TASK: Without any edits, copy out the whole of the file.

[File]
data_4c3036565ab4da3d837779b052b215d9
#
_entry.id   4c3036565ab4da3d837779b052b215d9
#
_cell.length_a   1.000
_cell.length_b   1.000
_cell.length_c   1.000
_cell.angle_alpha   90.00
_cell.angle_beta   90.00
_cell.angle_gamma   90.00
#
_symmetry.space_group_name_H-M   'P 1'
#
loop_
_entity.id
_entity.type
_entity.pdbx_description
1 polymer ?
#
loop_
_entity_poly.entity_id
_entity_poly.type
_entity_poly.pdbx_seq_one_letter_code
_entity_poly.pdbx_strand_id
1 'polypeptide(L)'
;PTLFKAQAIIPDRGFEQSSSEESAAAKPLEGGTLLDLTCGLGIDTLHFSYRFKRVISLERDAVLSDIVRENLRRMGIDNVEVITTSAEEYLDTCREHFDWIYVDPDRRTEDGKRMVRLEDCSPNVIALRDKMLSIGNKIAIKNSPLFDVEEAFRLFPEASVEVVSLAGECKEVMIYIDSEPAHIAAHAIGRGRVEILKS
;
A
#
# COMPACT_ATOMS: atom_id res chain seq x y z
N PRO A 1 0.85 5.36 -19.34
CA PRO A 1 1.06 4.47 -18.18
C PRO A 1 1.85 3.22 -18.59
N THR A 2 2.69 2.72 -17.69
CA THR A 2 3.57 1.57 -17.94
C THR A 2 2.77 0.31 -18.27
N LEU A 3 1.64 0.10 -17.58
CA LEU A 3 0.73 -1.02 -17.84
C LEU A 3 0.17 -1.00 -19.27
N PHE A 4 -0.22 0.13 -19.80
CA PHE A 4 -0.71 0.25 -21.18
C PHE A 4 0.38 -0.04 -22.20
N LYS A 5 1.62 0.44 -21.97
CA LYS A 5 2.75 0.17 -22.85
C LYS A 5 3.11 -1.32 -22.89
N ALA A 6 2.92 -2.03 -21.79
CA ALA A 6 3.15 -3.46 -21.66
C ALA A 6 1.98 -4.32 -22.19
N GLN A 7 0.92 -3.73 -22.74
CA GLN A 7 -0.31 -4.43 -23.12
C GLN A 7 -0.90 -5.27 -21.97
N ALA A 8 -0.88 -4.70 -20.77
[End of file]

data_4c3036565ab4da3d837779b052b215d9
#
_entry.id   4c3036565ab4da3d837779b052b215d9
#
_cell.length_a   1.000
_cell.length_b   1.000
_cell.length_c   1.000
_cell.angle_alpha   90.00
_cell.angle_beta   90.00
_cell.angle_gamma   90.00
#
_symmetry.space_group_name_H-M   'P 1'
#
loop_
_entity.id
_entity.type
_entity.pdbx_description
1 polymer ?
#
loop_
_entity_poly.entity_id
_entity_poly.type
_entity_poly.pdbx_seq_one_letter_code
_entity_poly.pdbx_strand_id
1 'polypeptide(L)'
;PTLFKAQAIIPDRGFEQSSSEESAAAKPLEGGTLLDLTCGLGIDTLHFSYRFKRVISLERDAVLSDIVRENLRRMGIDNVEVITTSAEEYLDTCREHFDWIYVDPDRRTEDGKRMVRLEDCSPNVIALRDKMLSIGNKIAIKNSPLFDVEEAFRLFPEASVEVVSLAGECKEVMIYIDSEPAHIAAHAIGRGRVEILKS
;
A
#
# COMPACT_ATOMS: atom_id res chain seq x y z
N PRO A 1 0.85 5.36 -19.34
CA PRO A 1 1.06 4.47 -18.18
C PRO A 1 1.85 3.22 -18.59
N THR A 2 2.69 2.72 -17.69
CA THR A 2 3.57 1.57 -17.94
C THR A 2 2.77 0.31 -18.27
N LEU A 3 1.64 0.10 -17.58
CA LEU A 3 0.73 -1.02 -17.84
C LEU A 3 0.17 -1.00 -19.27
N PHE A 4 -0.22 0.13 -19.80
CA PHE A 4 -0.71 0.25 -21.18
C PHE A 4 0.38 -0.04 -22.20
N LYS A 5 1.62 0.44 -21.97
CA LYS A 5 2.75 0.17 -22.85
C LYS A 5 3.11 -1.32 -22.89
N ALA A 6 2.92 -2.03 -21.79
CA ALA A 6 3.15 -3.46 -21.66
C ALA A 6 1.98 -4.32 -22.19
N GLN A 7 0.92 -3.73 -22.74
CA GLN A 7 -0.31 -4.43 -23.12
C GLN A 7 -0.90 -5.27 -21.97
N ALA A 8 -0.88 -4.70 -20.77